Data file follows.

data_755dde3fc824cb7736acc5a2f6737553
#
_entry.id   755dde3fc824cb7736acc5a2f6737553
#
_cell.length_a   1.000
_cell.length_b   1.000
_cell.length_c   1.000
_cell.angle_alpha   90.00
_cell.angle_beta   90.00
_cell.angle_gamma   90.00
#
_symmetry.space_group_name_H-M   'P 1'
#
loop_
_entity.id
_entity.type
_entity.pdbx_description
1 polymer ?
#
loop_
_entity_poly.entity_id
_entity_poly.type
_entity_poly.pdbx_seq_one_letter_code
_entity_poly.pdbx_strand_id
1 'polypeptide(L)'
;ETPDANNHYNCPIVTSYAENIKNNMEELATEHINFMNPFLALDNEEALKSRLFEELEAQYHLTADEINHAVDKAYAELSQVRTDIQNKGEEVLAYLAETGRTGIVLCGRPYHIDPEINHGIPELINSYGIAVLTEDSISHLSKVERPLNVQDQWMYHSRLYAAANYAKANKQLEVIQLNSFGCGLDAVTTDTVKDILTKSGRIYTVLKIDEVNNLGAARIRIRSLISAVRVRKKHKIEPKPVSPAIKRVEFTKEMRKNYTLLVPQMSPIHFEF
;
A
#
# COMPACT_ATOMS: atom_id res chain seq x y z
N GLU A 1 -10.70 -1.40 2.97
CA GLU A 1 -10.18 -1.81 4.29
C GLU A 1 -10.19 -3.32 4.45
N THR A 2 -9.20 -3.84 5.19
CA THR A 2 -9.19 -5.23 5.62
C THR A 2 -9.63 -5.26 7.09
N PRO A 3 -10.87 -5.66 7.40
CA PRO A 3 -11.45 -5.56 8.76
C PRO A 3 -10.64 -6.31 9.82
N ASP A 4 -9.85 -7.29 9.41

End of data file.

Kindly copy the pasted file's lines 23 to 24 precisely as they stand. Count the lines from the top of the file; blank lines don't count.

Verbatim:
_entity_poly.pdbx_seq_one_letter_code
_entity_poly.pdbx_strand_id